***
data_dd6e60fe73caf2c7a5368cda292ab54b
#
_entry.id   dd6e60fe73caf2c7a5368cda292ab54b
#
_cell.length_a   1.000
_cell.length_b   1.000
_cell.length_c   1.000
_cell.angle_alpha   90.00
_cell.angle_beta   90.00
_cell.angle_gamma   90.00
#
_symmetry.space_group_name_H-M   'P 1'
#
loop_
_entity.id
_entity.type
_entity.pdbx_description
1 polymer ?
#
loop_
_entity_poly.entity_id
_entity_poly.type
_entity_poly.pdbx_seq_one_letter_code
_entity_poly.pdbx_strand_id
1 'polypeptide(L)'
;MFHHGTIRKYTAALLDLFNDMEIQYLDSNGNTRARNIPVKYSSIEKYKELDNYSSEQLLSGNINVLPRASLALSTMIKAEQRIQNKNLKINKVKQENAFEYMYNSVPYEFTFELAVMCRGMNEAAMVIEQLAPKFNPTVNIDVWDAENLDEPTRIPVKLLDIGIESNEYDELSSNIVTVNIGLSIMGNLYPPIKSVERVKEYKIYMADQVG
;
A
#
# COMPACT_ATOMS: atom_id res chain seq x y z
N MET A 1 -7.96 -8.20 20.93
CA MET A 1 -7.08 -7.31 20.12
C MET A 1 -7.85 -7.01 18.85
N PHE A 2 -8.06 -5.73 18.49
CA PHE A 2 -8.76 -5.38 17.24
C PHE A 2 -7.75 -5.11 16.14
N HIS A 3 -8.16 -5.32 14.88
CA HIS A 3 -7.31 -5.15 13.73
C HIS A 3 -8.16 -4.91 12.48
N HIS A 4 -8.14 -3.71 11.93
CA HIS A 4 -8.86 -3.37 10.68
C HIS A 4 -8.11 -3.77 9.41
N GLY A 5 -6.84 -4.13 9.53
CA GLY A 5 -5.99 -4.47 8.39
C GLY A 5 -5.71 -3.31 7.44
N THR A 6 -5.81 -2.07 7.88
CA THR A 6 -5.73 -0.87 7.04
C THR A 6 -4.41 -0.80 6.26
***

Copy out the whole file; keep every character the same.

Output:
data_dd6e60fe73caf2c7a5368cda292ab54b
#
_entry.id   dd6e60fe73caf2c7a5368cda292ab54b
#
_cell.length_a   1.000
_cell.length_b   1.000
_cell.length_c   1.000
_cell.angle_alpha   90.00
_cell.angle_beta   90.00
_cell.angle_gamma   90.00
#
_symmetry.space_group_name_H-M   'P 1'
#
loop_
_entity.id
_entity.type
_entity.pdbx_description
1 polymer ?
#
loop_
_entity_poly.entity_id
_entity_poly.type
_entity_poly.pdbx_seq_one_letter_code
_entity_poly.pdbx_strand_id
1 'polypeptide(L)'
;MFHHGTIRKYTAALLDLFNDMEIQYLDSNGNTRARNIPVKYSSIEKYKELDNYSSEQLLSGNINVLPRASLALSTMIKAEQRIQNKNLKINKVKQENAFEYMYNSVPYEFTFELAVMCRGMNEAAMVIEQLAPKFNPTVNIDVWDAENLDEPTRIPVKLLDIGIESNEYDELSSNIVTVNIGLSIMGNLYPPIKSVERVKEYKIYMADQVG
;
A
#
# COMPACT_ATOMS: atom_id res chain seq x y z
N MET A 1 -7.96 -8.20 20.93
CA MET A 1 -7.08 -7.31 20.12
C MET A 1 -7.85 -7.01 18.85
N PHE A 2 -8.06 -5.73 18.49
CA PHE A 2 -8.76 -5.38 17.24
C PHE A 2 -7.75 -5.11 16.14
N HIS A 3 -8.16 -5.32 14.88
CA HIS A 3 -7.31 -5.15 13.73
C HIS A 3 -8.16 -4.91 12.48
N HIS A 4 -8.14 -3.71 11.93
CA HIS A 4 -8.86 -3.37 10.68
C HIS A 4 -8.11 -3.77 9.41
N GLY A 5 -6.84 -4.13 9.53
CA GLY A 5 -5.99 -4.47 8.39
C GLY A 5 -5.71 -3.31 7.44
N THR A 6 -5.81 -2.07 7.88
CA THR A 6 -5.73 -0.87 7.04
C THR A 6 -4.41 -0.80 6.26